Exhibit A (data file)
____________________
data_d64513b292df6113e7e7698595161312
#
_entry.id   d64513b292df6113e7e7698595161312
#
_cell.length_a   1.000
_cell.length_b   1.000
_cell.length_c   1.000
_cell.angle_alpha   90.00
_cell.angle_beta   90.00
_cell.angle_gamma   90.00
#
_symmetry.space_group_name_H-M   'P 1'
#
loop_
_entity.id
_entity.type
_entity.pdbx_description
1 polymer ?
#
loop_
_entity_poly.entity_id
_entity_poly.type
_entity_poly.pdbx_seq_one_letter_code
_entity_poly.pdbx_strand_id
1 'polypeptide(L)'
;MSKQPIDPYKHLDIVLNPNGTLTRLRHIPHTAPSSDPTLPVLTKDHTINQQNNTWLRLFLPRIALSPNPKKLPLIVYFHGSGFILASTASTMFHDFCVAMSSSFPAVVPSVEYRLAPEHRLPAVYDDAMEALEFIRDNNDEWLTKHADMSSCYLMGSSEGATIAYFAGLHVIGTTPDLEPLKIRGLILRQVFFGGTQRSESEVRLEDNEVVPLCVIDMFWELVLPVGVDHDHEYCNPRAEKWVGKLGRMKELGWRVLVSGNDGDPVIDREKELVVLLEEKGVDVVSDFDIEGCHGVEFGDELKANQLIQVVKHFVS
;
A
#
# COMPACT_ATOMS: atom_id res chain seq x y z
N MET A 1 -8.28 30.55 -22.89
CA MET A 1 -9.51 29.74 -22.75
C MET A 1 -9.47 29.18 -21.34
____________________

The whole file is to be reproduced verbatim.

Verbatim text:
data_d64513b292df6113e7e7698595161312
#
_entry.id   d64513b292df6113e7e7698595161312
#
_cell.length_a   1.000
_cell.length_b   1.000
_cell.length_c   1.000
_cell.angle_alpha   90.00
_cell.angle_beta   90.00
_cell.angle_gamma   90.00
#
_symmetry.space_group_name_H-M   'P 1'
#
loop_
_entity.id
_entity.type
_entity.pdbx_description
1 polymer ?
#
loop_
_entity_poly.entity_id
_entity_poly.type
_entity_poly.pdbx_seq_one_letter_code
_entity_poly.pdbx_strand_id
1 'polypeptide(L)'
;MSKQPIDPYKHLDIVLNPNGTLTRLRHIPHTAPSSDPTLPVLTKDHTINQQNNTWLRLFLPRIALSPNPKKLPLIVYFHGSGFILASTASTMFHDFCVAMSSSFPAVVPSVEYRLAPEHRLPAVYDDAMEALEFIRDNNDEWLTKHADMSSCYLMGSSEGATIAYFAGLHVIGTTPDLEPLKIRGLILRQVFFGGTQRSESEVRLEDNEVVPLCVIDMFWELVLPVGVDHDHEYCNPRAEKWVGKLGRMKELGWRVLVSGNDGDPVIDREKELVVLLEEKGVDVVSDFDIEGCHGVEFGDELKANQLIQVVKHFVS
;
A
#
# COMPACT_ATOMS: atom_id res chain seq x y z
N MET A 1 -8.28 30.55 -22.89
CA MET A 1 -9.51 29.74 -22.75
C MET A 1 -9.47 29.18 -21.34